Special Sessions of the Committee on Trade and Development
On 1 February 2002, the Trade Negotiations Committee agreed that the mandate from paragraph 44 of the Doha Ministerial Declaration should be carried out by the Committee on Trade and Development (CTD) in Special Sessions.
Negotiations on special and differential provisions take place in the special session of the CTD. The negotiations have resulted in a number of decisions, such as those relating to least-developed countries (LDCs) contained in Annex F to the Hong Kong Ministerial Declaration and the Monitoring Mechanism adopted at the Bali Ministerial Conference.
Reports of the meetings are always issued after each Special Session of the Committee on Trade and Development. They are called “the minutes” of the meeting. These reports are generally available to the public six months after they have been issued
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Main legal provisionsback to top
The Agreement Establishing the WTO
The Agreement Establishing the World Trade Organization(also known as “the WTO Agreement”, pdf format 144KB) in its chapeau cites sustainable economic development as one of the objectives of the WTO. It also specifies that international trade should benefit the economic development of developing and least-developed countries.
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General Agreement on Tariffs and Trade (GATT)—Goods
GATT Article XVIII (download in pdf format, 353KB), to be read in conjunction with the Decision on Safeguard action for Development Purposes (download in MS Word format, 4 pages, 30KB) and the Declaration on Trade Measures Taken for Balance-of-payments Purposes(download in MS Word format, 7 pages, 19KB), both of 28 November 1979, and the Understanding on the Balance-of Payments Provisions of the GATT 1994 (download in MS Word format, 5 pages, 38KB), gives developing countries the right to restrict imports, if doing so would promote the establishment or maintenance of a particular industry, or assist in cases of balance-of-payments difficulties.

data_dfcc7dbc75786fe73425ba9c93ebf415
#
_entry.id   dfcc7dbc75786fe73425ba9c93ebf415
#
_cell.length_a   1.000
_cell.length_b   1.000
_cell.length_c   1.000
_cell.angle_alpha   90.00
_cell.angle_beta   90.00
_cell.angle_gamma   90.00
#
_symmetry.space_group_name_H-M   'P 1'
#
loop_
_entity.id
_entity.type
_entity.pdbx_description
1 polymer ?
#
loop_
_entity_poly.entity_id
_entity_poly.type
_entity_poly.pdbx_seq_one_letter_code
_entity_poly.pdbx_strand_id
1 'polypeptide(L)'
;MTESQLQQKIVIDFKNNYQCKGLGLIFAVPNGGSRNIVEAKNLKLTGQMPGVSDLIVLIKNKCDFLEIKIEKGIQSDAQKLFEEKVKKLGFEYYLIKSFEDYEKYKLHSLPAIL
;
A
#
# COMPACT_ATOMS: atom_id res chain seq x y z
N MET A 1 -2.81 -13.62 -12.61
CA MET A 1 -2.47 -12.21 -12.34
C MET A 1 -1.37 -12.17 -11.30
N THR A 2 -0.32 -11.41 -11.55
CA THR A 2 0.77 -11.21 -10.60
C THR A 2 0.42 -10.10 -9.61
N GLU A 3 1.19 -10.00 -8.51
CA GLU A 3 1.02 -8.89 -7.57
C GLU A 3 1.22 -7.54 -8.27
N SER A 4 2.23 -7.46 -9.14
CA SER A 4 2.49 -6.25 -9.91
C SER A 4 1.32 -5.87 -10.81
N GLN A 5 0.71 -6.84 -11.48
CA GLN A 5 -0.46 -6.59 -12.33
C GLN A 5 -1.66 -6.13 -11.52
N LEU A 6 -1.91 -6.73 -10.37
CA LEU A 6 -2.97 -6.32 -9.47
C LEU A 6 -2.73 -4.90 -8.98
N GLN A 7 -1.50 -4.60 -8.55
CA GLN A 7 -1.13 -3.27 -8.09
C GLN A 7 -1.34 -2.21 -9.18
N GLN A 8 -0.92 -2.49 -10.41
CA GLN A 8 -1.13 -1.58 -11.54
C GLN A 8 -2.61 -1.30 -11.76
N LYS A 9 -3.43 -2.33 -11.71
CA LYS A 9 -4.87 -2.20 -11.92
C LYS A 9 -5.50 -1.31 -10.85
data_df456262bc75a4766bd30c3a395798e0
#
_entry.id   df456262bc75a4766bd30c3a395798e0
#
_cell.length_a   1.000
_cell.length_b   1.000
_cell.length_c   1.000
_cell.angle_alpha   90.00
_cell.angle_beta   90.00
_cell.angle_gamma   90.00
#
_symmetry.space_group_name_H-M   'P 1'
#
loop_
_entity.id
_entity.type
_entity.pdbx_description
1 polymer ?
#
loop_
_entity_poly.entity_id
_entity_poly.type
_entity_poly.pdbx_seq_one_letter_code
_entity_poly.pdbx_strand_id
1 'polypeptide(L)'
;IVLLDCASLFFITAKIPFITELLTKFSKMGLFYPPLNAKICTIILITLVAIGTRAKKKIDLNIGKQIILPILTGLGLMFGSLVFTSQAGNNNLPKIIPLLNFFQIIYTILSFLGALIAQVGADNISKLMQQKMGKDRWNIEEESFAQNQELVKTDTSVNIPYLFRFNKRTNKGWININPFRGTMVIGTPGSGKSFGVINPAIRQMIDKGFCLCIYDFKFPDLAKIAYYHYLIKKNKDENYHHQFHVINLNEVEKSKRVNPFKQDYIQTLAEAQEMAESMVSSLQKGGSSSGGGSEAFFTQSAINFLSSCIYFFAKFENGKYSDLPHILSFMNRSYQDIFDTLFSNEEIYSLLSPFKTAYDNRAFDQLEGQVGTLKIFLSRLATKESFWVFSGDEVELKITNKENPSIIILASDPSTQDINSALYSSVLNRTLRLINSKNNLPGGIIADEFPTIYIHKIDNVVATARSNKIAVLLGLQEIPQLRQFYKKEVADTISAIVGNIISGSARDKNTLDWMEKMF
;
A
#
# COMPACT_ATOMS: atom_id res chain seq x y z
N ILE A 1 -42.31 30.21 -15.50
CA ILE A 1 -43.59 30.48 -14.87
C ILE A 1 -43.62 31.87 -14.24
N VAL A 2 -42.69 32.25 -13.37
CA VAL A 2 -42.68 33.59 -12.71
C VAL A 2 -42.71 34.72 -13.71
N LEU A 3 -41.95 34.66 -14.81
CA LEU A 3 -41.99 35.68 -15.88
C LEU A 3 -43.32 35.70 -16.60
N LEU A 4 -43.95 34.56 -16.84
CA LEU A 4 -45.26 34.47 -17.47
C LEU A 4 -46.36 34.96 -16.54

Part IV of the GATT (download in pdf format, 353KB) includes provisions on the concept of non-reciprocal preferential treatment for developing countries — when developed countries grant trade concessions to developing countries they should not expect the developing countries to make matching offers in return. However, developing countries claim that Part IV has been without practical value as it does not contain any obligations for developed countries.
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Enabling Clause for developing countries (goods)
The Enabling Clause officially called the “Decision on Differential and More Favourable Treatment, Reciprocity and Fuller Participation of Developing Countries”, was adopted under GATT in 1979 and enables developed members to give differential and more favourable treatment to developing countries.